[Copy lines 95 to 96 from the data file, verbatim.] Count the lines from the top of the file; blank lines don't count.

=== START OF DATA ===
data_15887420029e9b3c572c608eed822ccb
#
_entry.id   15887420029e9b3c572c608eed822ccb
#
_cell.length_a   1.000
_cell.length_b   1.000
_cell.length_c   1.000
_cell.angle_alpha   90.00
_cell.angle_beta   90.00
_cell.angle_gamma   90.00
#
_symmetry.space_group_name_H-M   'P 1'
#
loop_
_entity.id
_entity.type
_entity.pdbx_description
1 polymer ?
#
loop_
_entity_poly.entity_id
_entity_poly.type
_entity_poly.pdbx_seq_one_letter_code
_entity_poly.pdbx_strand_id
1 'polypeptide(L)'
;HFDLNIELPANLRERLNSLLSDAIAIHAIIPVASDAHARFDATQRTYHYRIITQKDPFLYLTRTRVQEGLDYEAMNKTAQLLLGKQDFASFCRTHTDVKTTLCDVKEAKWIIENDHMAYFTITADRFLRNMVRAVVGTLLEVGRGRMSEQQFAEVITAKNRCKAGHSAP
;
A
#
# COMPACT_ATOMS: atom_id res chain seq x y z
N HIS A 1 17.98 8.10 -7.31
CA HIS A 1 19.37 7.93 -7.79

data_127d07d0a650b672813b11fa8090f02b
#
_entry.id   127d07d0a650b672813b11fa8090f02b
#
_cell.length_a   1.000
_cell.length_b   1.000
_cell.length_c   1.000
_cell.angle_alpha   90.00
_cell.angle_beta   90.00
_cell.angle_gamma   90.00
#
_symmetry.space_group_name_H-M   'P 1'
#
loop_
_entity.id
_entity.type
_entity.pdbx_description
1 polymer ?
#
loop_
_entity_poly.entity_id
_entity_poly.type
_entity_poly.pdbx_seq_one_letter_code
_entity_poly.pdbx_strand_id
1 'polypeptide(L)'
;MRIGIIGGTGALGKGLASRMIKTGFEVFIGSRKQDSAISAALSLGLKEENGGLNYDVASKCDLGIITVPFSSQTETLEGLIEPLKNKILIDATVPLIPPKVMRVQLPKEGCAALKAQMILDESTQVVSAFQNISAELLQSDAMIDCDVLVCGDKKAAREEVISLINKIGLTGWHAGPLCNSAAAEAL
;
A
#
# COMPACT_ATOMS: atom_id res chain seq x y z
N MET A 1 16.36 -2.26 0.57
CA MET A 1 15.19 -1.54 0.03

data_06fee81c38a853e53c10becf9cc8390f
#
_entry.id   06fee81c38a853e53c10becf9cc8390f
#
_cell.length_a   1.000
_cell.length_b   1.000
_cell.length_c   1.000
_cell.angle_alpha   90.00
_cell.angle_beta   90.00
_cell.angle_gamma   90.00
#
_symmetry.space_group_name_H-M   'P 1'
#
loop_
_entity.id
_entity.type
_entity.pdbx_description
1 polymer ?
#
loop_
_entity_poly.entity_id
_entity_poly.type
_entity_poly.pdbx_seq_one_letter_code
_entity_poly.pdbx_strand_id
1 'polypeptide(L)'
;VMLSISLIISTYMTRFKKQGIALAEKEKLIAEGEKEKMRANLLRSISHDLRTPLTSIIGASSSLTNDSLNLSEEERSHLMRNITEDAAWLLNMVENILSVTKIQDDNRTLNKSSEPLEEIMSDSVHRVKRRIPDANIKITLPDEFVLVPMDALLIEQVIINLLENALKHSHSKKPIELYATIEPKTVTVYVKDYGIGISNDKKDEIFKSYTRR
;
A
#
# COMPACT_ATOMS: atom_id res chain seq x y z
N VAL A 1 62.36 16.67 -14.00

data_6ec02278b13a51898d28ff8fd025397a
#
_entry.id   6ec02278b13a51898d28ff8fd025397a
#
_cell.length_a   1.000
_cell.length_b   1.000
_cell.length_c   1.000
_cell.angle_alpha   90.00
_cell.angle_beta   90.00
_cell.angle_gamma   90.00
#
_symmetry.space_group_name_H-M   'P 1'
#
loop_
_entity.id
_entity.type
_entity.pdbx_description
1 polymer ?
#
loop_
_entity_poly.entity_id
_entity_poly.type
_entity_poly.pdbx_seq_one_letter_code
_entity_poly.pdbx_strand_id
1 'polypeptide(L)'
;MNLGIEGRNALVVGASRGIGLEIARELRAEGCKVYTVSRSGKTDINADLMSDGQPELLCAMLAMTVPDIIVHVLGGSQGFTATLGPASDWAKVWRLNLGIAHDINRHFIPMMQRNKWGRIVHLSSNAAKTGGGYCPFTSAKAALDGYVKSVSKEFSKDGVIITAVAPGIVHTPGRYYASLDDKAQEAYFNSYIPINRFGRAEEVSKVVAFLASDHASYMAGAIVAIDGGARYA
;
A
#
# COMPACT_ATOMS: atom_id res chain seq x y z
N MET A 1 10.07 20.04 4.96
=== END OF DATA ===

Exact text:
N VAL A 1 62.36 16.67 -14.00

data_6ec02278b13a51898d28ff8fd025397a